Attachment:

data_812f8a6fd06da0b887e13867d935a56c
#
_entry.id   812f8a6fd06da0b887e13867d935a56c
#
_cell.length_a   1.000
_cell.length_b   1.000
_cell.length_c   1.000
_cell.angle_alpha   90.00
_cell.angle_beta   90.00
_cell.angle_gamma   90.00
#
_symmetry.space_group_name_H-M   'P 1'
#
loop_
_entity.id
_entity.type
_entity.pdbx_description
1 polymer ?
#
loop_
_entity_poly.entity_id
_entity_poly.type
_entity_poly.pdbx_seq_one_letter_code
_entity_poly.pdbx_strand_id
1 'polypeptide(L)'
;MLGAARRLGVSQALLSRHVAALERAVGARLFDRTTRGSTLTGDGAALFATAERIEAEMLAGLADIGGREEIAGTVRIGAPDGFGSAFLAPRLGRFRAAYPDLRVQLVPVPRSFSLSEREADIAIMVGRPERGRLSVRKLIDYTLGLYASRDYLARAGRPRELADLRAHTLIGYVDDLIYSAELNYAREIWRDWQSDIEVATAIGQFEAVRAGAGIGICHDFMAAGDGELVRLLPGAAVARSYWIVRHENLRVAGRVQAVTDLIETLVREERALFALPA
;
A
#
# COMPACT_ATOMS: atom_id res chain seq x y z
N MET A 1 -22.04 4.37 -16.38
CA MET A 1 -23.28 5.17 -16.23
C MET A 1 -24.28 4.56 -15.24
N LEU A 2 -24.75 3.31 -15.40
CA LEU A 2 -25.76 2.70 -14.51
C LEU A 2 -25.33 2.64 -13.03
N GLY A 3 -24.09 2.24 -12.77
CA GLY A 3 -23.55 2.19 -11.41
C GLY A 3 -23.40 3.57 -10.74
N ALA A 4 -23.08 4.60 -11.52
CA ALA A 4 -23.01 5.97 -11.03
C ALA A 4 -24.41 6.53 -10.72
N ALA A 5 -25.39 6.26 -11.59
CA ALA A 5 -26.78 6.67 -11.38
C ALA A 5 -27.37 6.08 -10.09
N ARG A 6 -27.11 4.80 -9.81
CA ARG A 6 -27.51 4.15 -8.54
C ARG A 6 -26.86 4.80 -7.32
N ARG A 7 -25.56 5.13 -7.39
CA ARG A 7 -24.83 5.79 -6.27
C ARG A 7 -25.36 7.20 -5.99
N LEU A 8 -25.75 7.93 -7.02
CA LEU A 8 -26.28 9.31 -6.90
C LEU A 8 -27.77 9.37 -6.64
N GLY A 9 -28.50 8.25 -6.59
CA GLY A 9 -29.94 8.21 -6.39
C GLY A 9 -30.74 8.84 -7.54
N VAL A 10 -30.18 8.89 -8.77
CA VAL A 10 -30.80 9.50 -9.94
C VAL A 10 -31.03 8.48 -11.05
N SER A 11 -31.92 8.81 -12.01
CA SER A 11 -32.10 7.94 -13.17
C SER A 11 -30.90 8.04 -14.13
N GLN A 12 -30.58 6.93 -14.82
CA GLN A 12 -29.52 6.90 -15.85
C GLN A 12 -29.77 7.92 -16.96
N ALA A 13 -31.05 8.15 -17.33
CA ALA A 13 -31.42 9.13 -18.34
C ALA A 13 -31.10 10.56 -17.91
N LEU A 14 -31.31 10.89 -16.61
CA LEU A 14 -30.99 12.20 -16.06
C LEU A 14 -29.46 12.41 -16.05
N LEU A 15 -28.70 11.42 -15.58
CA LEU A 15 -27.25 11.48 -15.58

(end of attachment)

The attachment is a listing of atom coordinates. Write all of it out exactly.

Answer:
data_812f8a6fd06da0b887e13867d935a56c
#
_entry.id   812f8a6fd06da0b887e13867d935a56c
#
_cell.length_a   1.000
_cell.length_b   1.000
_cell.length_c   1.000
_cell.angle_alpha   90.00
_cell.angle_beta   90.00
_cell.angle_gamma   90.00
#
_symmetry.space_group_name_H-M   'P 1'
#
loop_
_entity.id
_entity.type
_entity.pdbx_description
1 polymer ?
#
loop_
_entity_poly.entity_id
_entity_poly.type
_entity_poly.pdbx_seq_one_letter_code
_entity_poly.pdbx_strand_id
1 'polypeptide(L)'
;MLGAARRLGVSQALLSRHVAALERAVGARLFDRTTRGSTLTGDGAALFATAERIEAEMLAGLADIGGREEIAGTVRIGAPDGFGSAFLAPRLGRFRAAYPDLRVQLVPVPRSFSLSEREADIAIMVGRPERGRLSVRKLIDYTLGLYASRDYLARAGRPRELADLRAHTLIGYVDDLIYSAELNYAREIWRDWQSDIEVATAIGQFEAVRAGAGIGICHDFMAAGDGELVRLLPGAAVARSYWIVRHENLRVAGRVQAVTDLIETLVREERALFALPA
;
A
#
# COMPACT_ATOMS: atom_id res chain seq x y z
N MET A 1 -22.04 4.37 -16.38
CA MET A 1 -23.28 5.17 -16.23
C MET A 1 -24.28 4.56 -15.24
N LEU A 2 -24.75 3.31 -15.40
CA LEU A 2 -25.76 2.70 -14.51
C LEU A 2 -25.33 2.64 -13.03
N GLY A 3 -24.09 2.24 -12.77
CA GLY A 3 -23.55 2.19 -11.41
C GLY A 3 -23.40 3.57 -10.74
N ALA A 4 -23.08 4.60 -11.52
CA ALA A 4 -23.01 5.97 -11.03
C ALA A 4 -24.41 6.53 -10.72
N ALA A 5 -25.39 6.26 -11.59
CA ALA A 5 -26.78 6.67 -11.38
C ALA A 5 -27.37 6.08 -10.09
N ARG A 6 -27.11 4.80 -9.81
CA ARG A 6 -27.51 4.15 -8.54
C ARG A 6 -26.86 4.80 -7.32
N ARG A 7 -25.56 5.13 -7.39
CA ARG A 7 -24.83 5.79 -6.27
C ARG A 7 -25.36 7.20 -5.99
N LEU A 8 -25.75 7.93 -7.02
CA LEU A 8 -26.28 9.31 -6.90
C LEU A 8 -27.77 9.37 -6.64
N GLY A 9 -28.50 8.25 -6.59
CA GLY A 9 -29.94 8.21 -6.39
C GLY A 9 -30.74 8.84 -7.54
N VAL A 10 -30.18 8.89 -8.77
CA VAL A 10 -30.80 9.50 -9.94
C VAL A 10 -31.03 8.48 -11.05
N SER A 11 -31.92 8.81 -12.01
CA SER A 11 -32.10 7.94 -13.17
C SER A 11 -30.90 8.04 -14.13
N GLN A 12 -30.58 6.93 -14.82
CA GLN A 12 -29.52 6.90 -15.85
C GLN A 12 -29.77 7.92 -16.96
N ALA A 13 -31.05 8.15 -17.33
CA ALA A 13 -31.42 9.13 -18.34
C ALA A 13 -31.10 10.56 -17.91
N LEU A 14 -31.31 10.89 -16.61
CA LEU A 14 -30.99 12.20 -16.06
C LEU A 14 -29.46 12.41 -16.05
N LEU A 15 -28.70 11.42 -15.58
CA LEU A 15 -27.25 11.48 -15.58